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Applicants often ask us about the personal statement.As we state on our application, we see the personal statement “as an opportunity to give the Admissions Committee a better sense of who you are as a person and as a potential student and graduate of Harvard Law School.” We really believe that you are the best person to decide what to include in your personal statement, but this post provides some guidelines to assist you in this process.
You should have a clear understanding of how you have developed personally and professionally, how that development has brought you to be applying for law school, and where you see that development taking you in your career in law.
Further, you should have a clear understanding of why you have selected the law schools you are applying to.
Are you working full time and planning to pay your way through classes you take at night?
Whatever are the key specific characteristics, you should have a clear idea of what they are and communicate them clearly in your personal statement.
Your grades and LSAT score are the most important part of your application to law school.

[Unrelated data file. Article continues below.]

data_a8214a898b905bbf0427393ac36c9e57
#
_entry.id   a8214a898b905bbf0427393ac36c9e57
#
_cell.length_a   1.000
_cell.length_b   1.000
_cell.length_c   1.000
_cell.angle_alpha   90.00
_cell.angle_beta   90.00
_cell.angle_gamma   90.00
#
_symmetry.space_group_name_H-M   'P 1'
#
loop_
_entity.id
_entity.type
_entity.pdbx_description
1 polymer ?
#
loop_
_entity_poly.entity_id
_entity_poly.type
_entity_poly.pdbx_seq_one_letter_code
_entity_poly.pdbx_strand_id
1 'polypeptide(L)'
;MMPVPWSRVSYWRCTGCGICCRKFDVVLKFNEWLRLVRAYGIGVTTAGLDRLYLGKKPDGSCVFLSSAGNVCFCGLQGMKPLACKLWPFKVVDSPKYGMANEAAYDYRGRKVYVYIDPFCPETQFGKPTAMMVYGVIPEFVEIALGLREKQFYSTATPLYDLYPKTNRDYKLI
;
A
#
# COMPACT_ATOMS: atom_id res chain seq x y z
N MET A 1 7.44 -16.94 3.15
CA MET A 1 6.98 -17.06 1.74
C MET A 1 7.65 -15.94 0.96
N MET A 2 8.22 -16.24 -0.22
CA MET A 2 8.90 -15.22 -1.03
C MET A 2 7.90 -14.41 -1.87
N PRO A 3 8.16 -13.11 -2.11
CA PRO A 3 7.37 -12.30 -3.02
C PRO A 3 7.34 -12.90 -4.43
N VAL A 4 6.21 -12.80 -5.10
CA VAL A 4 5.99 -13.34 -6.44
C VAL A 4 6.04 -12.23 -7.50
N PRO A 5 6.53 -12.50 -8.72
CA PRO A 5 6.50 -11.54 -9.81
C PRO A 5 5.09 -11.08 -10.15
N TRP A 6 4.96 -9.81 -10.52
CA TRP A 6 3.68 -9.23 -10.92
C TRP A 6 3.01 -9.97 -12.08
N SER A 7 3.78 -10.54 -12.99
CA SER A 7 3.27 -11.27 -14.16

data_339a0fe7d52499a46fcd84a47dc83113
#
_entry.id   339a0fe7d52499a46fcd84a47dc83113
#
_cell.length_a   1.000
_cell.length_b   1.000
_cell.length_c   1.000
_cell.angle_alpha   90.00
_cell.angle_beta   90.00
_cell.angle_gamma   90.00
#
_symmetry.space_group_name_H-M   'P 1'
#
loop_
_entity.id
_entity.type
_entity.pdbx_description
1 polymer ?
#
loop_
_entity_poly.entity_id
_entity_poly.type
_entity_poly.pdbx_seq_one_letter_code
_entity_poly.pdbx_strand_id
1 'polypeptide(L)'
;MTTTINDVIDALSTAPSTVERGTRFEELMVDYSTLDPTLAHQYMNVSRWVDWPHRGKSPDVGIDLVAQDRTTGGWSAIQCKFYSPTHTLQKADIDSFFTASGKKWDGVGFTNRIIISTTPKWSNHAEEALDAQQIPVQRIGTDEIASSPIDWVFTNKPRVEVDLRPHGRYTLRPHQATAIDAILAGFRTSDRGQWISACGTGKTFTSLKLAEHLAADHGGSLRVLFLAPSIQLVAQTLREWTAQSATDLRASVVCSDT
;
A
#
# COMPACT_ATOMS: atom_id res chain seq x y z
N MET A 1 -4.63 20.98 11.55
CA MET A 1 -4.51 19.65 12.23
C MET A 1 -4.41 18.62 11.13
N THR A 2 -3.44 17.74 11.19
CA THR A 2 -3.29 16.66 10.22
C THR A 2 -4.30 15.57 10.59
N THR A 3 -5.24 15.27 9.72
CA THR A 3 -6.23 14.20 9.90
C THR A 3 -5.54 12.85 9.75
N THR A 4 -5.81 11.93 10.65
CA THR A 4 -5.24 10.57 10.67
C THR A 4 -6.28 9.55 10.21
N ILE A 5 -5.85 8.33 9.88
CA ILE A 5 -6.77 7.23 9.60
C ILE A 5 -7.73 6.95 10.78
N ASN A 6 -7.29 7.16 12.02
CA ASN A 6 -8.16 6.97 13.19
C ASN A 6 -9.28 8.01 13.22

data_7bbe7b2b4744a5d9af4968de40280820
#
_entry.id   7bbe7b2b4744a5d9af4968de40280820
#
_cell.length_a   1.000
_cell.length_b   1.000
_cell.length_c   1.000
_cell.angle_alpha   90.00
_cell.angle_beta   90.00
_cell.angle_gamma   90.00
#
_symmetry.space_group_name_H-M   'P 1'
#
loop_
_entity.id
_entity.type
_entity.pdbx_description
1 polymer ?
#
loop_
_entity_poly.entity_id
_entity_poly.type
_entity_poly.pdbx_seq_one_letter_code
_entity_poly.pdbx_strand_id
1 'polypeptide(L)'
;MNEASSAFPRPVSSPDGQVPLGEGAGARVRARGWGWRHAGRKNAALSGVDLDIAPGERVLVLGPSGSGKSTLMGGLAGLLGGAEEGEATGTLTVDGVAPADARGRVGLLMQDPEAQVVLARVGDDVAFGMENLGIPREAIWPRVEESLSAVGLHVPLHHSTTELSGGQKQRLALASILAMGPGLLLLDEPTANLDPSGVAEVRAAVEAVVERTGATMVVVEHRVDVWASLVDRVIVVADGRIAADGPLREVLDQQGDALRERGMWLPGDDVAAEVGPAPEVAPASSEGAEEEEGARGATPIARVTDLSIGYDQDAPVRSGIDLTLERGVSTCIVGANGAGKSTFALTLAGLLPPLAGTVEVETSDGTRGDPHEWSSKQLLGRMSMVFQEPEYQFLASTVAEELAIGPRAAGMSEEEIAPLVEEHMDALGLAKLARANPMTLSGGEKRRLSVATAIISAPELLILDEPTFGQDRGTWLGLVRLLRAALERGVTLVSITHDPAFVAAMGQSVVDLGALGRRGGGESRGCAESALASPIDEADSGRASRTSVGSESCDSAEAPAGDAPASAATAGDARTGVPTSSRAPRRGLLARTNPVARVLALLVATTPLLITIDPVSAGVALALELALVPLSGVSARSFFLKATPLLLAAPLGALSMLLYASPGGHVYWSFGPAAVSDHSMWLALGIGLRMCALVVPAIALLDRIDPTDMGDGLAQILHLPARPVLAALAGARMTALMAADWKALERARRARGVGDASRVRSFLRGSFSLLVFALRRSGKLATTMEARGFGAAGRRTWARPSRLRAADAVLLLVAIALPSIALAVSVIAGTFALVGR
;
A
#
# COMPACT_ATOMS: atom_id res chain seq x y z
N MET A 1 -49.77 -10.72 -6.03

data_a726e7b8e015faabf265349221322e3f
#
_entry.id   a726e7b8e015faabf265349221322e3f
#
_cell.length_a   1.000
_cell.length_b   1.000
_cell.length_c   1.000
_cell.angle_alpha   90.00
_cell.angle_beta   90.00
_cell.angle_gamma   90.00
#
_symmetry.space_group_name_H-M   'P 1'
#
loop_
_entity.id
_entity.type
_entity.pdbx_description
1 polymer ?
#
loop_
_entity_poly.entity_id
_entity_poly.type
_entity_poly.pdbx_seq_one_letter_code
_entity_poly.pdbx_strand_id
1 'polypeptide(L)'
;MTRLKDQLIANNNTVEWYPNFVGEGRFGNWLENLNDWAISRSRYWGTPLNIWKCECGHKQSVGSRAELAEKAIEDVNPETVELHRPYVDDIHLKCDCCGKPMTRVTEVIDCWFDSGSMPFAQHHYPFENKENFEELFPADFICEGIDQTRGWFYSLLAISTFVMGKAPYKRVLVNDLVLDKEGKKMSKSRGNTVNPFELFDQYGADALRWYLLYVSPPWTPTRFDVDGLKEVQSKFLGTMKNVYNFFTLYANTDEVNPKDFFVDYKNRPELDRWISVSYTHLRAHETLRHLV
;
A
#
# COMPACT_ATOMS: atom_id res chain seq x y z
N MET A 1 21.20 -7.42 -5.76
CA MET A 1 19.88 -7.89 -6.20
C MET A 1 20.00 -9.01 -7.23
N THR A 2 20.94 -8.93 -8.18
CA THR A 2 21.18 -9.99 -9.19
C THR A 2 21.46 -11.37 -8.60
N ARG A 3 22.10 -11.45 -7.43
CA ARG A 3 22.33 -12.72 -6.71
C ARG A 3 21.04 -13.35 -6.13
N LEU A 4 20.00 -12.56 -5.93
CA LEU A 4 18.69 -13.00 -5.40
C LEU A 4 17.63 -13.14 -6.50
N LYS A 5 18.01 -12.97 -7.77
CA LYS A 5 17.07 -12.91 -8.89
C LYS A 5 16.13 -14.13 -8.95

But you shouldn't neglect the law school personal statement.If it is less than 650, it is most likely missing key details that, when added, will flesh out the personal statement to make it more engaging and more successful for you.Whether your personal statement’s word count is over or under 725 words, in most cases there will be adjustments that can be made to improve its likelihood of success in your law school application.In your personal statement for law school you want to present yourself as intelligent, professional, mature and persuasive.These are the qualities that make a good lawyer, so they're the qualities that law schools seek in applicants.Finally, you should state one or, at the most, two specific areas of the law you are interested in.This does not have to be something you’re locked into, but it should at least represent how you are developing personally and professionally, and make sense.Your application essay is a valuable opportunity to distinguish yourself from other applicants, especially those with similar LSAT scores and GPA.You'll probably need to write only one basic personal statement, but you should tweak it for each law school to which you apply.For example, you can’t make a career out of working pro bono all the time.Make Your Points All the Way Through Your Personal Statement From the introduction of your law school personal statement all the way through to the conclusion, make sure to stay focused on your key points and themes.